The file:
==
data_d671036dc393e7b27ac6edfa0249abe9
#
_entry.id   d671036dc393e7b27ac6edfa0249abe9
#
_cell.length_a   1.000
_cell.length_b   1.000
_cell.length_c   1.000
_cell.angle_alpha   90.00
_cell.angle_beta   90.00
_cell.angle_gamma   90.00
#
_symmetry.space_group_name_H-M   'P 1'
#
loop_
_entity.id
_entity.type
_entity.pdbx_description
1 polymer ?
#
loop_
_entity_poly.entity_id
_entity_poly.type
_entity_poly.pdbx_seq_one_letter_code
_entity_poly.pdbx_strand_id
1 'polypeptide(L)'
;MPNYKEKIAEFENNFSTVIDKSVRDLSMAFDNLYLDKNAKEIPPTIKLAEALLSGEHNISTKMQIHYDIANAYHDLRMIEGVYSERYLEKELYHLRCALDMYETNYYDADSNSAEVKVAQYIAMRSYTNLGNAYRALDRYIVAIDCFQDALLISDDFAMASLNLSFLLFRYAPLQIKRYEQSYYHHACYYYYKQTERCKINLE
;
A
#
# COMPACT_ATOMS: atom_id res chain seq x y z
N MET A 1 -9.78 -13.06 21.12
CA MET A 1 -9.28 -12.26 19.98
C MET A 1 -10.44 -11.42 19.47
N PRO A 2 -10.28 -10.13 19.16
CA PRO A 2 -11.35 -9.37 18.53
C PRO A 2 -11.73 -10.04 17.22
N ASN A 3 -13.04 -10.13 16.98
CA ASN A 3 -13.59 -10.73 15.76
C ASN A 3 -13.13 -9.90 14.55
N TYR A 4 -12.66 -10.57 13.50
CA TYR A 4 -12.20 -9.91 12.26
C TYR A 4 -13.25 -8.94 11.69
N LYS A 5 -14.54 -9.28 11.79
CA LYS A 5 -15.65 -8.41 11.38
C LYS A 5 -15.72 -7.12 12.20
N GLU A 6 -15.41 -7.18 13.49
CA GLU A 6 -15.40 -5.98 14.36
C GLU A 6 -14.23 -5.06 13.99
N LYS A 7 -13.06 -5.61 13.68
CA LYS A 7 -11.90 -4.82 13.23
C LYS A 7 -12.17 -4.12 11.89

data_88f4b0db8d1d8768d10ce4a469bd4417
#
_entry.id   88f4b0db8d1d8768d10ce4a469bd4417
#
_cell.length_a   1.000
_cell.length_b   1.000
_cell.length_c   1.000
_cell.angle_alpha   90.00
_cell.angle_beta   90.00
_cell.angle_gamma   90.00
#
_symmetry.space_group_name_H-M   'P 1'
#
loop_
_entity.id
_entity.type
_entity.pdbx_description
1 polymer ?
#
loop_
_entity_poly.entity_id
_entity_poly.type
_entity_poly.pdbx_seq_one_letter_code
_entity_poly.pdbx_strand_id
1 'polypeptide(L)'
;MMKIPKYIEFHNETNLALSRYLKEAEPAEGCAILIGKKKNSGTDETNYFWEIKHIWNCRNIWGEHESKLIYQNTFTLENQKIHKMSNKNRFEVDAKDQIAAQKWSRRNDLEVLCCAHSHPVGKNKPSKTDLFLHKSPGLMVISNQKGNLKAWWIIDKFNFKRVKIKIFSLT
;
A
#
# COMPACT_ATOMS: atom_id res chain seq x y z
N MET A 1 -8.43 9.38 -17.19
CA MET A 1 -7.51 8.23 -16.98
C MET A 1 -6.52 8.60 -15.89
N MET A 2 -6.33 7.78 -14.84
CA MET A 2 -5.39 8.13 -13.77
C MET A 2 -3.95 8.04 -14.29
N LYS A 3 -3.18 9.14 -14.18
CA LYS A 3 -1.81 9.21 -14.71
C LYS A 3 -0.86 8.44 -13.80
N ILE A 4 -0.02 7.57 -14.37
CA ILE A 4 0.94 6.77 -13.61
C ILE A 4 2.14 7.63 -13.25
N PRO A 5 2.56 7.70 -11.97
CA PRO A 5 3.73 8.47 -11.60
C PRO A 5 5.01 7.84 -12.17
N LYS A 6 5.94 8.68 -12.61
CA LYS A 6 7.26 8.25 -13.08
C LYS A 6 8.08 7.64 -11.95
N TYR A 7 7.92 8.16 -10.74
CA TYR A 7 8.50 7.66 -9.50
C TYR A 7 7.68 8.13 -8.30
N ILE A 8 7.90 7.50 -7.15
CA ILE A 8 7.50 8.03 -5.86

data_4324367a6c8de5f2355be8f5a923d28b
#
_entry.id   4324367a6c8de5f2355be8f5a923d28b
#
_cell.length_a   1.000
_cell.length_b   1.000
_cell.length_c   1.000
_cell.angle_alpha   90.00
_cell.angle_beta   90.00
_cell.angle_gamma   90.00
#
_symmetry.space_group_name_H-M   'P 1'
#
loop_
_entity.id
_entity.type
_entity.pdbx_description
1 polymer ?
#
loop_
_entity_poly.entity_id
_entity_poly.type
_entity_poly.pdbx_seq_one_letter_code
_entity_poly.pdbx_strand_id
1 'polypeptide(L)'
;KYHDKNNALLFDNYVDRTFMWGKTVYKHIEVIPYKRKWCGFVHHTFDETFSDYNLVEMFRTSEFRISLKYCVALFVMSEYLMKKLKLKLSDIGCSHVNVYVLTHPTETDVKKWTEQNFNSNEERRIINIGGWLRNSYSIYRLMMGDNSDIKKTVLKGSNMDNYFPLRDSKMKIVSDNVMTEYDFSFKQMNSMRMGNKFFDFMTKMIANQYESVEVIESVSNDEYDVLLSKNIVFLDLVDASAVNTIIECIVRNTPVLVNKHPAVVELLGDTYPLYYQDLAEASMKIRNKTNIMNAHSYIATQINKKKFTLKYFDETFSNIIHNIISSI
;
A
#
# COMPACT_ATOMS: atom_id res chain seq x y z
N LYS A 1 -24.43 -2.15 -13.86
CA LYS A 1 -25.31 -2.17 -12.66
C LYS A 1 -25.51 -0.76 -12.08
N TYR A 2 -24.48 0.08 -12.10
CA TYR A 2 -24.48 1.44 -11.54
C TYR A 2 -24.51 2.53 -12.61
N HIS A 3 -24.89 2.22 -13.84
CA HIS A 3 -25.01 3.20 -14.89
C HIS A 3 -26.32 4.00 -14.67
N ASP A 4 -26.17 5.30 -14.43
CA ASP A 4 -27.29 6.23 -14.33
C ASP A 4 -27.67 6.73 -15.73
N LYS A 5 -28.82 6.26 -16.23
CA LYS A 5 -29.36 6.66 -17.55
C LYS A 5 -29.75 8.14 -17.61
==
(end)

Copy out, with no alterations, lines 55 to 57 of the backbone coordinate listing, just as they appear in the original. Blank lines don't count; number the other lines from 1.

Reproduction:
#
_cell.length_a   1.000
_cell.length_b   1.000